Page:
Functional outcomes of general medical patients with severe sepsis
1 Department of Medicine, University of Michigan Medical School, 1500 E. Medical Center Drive, Ann Arbor, MI 48109, USA
2 Section of Pulmonary and Critical Care Medicine, The University of Chicago, 5841 South Maryland Avenue, MC 6092, MC6076, Chicago, IL 60637, USA
3 Center for Clinical Management Research, Ann Arbor VA Healthcare System, 2215 Fuller Road, Ann Arbor, MI 48105, USA
4 Geriatrics Research and Education Center, Ann Arbor VA Healthcare System, 2215 Fuller Road, Ann Arbor, MI 48105, USA
5 Ann Arbor VA Healthcare System, 2215 Fuller Road, Ann Arbor, MI 48105, USA
BMC Infectious Diseases 2013, 13:588 doi:10.1186/1471-2334-13-588Published: 12 December 2013
Severe sepsis is a common cause for admission to the general medical ward. Previous work has demonstrated substantial new long-term disability in patients with severe sepsis, but the short-term functional outcomes of patients admitted to the general medical floor -- where the majority of severe sepsis is treated -- are largely unknown.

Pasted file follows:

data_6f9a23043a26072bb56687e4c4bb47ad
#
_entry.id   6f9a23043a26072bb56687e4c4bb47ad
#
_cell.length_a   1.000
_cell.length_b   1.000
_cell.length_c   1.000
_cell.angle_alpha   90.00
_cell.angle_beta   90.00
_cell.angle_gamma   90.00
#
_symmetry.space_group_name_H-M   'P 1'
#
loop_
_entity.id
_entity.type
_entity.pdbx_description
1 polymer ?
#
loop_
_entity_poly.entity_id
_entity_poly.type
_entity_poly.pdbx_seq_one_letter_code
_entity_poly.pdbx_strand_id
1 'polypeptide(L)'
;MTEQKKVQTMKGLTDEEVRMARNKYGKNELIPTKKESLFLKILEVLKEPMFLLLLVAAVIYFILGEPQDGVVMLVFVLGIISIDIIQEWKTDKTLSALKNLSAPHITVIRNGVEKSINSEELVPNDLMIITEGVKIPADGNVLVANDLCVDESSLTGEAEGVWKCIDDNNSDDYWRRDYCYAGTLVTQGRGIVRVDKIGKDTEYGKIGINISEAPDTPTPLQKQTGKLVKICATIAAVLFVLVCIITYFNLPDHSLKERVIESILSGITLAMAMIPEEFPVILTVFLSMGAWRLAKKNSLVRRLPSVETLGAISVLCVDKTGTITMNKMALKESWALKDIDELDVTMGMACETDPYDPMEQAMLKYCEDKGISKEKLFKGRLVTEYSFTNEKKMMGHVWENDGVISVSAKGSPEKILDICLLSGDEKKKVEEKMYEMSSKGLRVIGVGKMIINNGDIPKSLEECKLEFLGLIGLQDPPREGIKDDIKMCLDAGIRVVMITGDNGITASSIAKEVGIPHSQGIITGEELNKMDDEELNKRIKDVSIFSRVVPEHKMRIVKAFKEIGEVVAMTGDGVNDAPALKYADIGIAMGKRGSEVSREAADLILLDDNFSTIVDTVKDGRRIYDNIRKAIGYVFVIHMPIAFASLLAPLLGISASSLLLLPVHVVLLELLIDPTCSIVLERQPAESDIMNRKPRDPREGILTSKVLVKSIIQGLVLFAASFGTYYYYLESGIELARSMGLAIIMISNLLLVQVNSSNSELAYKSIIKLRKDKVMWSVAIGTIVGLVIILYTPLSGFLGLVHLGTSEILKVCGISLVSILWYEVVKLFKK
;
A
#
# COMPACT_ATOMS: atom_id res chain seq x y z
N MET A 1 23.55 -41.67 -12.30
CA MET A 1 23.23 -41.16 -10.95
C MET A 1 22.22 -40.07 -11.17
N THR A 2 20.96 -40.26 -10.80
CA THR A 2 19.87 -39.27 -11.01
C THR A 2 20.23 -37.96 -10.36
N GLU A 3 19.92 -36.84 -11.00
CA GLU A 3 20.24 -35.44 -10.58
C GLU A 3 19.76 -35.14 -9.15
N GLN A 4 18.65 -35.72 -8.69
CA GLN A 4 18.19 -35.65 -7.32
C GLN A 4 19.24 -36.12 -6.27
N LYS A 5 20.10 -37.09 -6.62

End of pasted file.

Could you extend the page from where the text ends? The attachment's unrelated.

A retrospective cohort study was performed of patients initially admitted to non-ICU medical wards at a tertiary care academic medical center. Severe sepsis was confirmed by three physician reviewers, using the International Consensus Conference definition of sepsis. Baseline functional status, disposition location, and receipt of post-acute skilled care were recorded using a structured abstraction instrument.
3,146 discharges had severe sepsis by coding algorithm; from a random sample of 111 patients, 64 had the diagnosis of severe sepsis confirmed by reviewers. The mean age of the 64 patients was 63.5 years +/- 18.0. Prior to admission, 80% of patients lived at home and 50.8% of patients were functionally independent. Inpatient mortality was 12.5% and 37.5% of patients were discharged to a nursing facility. Of all patients in the cohort, 50.0% were discharged home, and 66.7% of patients who were functionally independent at baseline were discharged to home.
New physical debility is a common feature of severe sepsis in patients initially cared for on the general medical floor. Debility occurs even in those with good baseline physical function. Interventions to improve the poor functional outcomes of this population are urgently needed.